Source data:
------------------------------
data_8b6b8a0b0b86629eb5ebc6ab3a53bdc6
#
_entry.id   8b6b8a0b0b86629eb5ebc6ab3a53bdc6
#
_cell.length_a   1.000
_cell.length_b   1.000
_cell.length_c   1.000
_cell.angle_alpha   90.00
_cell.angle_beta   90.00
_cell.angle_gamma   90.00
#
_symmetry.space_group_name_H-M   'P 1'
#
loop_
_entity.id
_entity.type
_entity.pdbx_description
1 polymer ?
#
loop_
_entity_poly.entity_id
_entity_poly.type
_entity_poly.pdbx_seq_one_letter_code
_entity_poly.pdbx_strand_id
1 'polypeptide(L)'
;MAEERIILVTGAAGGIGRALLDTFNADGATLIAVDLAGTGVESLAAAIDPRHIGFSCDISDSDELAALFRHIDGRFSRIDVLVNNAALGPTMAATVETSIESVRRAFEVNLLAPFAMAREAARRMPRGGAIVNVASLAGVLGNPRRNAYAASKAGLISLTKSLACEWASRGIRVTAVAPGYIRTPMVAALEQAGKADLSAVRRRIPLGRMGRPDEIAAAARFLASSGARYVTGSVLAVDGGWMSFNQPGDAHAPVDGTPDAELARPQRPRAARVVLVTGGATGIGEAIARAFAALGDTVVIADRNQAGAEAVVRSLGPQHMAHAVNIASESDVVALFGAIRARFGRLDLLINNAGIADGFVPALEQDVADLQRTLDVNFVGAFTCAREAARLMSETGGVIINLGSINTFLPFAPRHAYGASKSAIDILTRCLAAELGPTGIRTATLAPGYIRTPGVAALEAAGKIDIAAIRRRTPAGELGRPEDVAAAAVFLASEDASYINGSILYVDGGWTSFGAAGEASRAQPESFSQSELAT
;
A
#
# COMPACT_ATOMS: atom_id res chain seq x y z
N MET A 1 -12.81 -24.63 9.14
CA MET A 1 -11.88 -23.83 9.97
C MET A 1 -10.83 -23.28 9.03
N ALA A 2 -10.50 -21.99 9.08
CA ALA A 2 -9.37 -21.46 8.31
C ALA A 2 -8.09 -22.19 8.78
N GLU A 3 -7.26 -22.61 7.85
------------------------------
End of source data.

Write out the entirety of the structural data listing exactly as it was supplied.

data_8b6b8a0b0b86629eb5ebc6ab3a53bdc6
#
_entry.id   8b6b8a0b0b86629eb5ebc6ab3a53bdc6
#
_cell.length_a   1.000
_cell.length_b   1.000
_cell.length_c   1.000
_cell.angle_alpha   90.00
_cell.angle_beta   90.00
_cell.angle_gamma   90.00
#
_symmetry.space_group_name_H-M   'P 1'
#
loop_
_entity.id
_entity.type
_entity.pdbx_description
1 polymer ?
#
loop_
_entity_poly.entity_id
_entity_poly.type
_entity_poly.pdbx_seq_one_letter_code
_entity_poly.pdbx_strand_id
1 'polypeptide(L)'
;MAEERIILVTGAAGGIGRALLDTFNADGATLIAVDLAGTGVESLAAAIDPRHIGFSCDISDSDELAALFRHIDGRFSRIDVLVNNAALGPTMAATVETSIESVRRAFEVNLLAPFAMAREAARRMPRGGAIVNVASLAGVLGNPRRNAYAASKAGLISLTKSLACEWASRGIRVTAVAPGYIRTPMVAALEQAGKADLSAVRRRIPLGRMGRPDEIAAAARFLASSGARYVTGSVLAVDGGWMSFNQPGDAHAPVDGTPDAELARPQRPRAARVVLVTGGATGIGEAIARAFAALGDTVVIADRNQAGAEAVVRSLGPQHMAHAVNIASESDVVALFGAIRARFGRLDLLINNAGIADGFVPALEQDVADLQRTLDVNFVGAFTCAREAARLMSETGGVIINLGSINTFLPFAPRHAYGASKSAIDILTRCLAAELGPTGIRTATLAPGYIRTPGVAALEAAGKIDIAAIRRRTPAGELGRPEDVAAAAVFLASEDASYINGSILYVDGGWTSFGAAGEASRAQPESFSQSELAT
;
A
#
# COMPACT_ATOMS: atom_id res chain seq x y z
N MET A 1 -12.81 -24.63 9.14
CA MET A 1 -11.88 -23.83 9.97
C MET A 1 -10.83 -23.28 9.03
N ALA A 2 -10.50 -21.99 9.08
CA ALA A 2 -9.37 -21.46 8.31
C ALA A 2 -8.09 -22.19 8.78
N GLU A 3 -7.26 -22.61 7.85